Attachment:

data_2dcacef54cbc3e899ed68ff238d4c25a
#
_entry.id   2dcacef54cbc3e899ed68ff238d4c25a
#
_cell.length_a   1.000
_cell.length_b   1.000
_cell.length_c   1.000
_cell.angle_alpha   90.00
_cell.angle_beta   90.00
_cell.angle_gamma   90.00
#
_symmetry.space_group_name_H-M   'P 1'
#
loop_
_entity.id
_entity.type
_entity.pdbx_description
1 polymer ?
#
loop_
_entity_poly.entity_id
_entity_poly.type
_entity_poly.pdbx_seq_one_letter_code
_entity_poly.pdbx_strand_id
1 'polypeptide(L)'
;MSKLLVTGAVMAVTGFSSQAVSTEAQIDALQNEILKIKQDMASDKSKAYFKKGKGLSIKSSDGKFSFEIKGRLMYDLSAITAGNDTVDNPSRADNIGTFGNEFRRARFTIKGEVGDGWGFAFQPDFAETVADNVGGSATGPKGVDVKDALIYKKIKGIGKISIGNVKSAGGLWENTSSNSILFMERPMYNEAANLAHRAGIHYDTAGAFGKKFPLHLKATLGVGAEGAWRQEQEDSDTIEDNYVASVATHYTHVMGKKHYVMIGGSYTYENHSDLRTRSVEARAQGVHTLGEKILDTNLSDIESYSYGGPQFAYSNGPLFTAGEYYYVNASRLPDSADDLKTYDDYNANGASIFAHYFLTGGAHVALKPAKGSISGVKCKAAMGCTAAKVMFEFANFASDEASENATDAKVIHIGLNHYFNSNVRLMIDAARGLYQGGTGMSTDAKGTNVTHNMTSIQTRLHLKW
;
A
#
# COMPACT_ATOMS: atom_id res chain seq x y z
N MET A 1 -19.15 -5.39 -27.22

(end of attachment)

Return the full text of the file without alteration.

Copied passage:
data_2dcacef54cbc3e899ed68ff238d4c25a
#
_entry.id   2dcacef54cbc3e899ed68ff238d4c25a
#
_cell.length_a   1.000
_cell.length_b   1.000
_cell.length_c   1.000
_cell.angle_alpha   90.00
_cell.angle_beta   90.00
_cell.angle_gamma   90.00
#
_symmetry.space_group_name_H-M   'P 1'
#
loop_
_entity.id
_entity.type
_entity.pdbx_description
1 polymer ?
#
loop_
_entity_poly.entity_id
_entity_poly.type
_entity_poly.pdbx_seq_one_letter_code
_entity_poly.pdbx_strand_id
1 'polypeptide(L)'
;MSKLLVTGAVMAVTGFSSQAVSTEAQIDALQNEILKIKQDMASDKSKAYFKKGKGLSIKSSDGKFSFEIKGRLMYDLSAITAGNDTVDNPSRADNIGTFGNEFRRARFTIKGEVGDGWGFAFQPDFAETVADNVGGSATGPKGVDVKDALIYKKIKGIGKISIGNVKSAGGLWENTSSNSILFMERPMYNEAANLAHRAGIHYDTAGAFGKKFPLHLKATLGVGAEGAWRQEQEDSDTIEDNYVASVATHYTHVMGKKHYVMIGGSYTYENHSDLRTRSVEARAQGVHTLGEKILDTNLSDIESYSYGGPQFAYSNGPLFTAGEYYYVNASRLPDSADDLKTYDDYNANGASIFAHYFLTGGAHVALKPAKGSISGVKCKAAMGCTAAKVMFEFANFASDEASENATDAKVIHIGLNHYFNSNVRLMIDAARGLYQGGTGMSTDAKGTNVTHNMTSIQTRLHLKW
;
A
#
# COMPACT_ATOMS: atom_id res chain seq x y z
N MET A 1 -19.15 -5.39 -27.22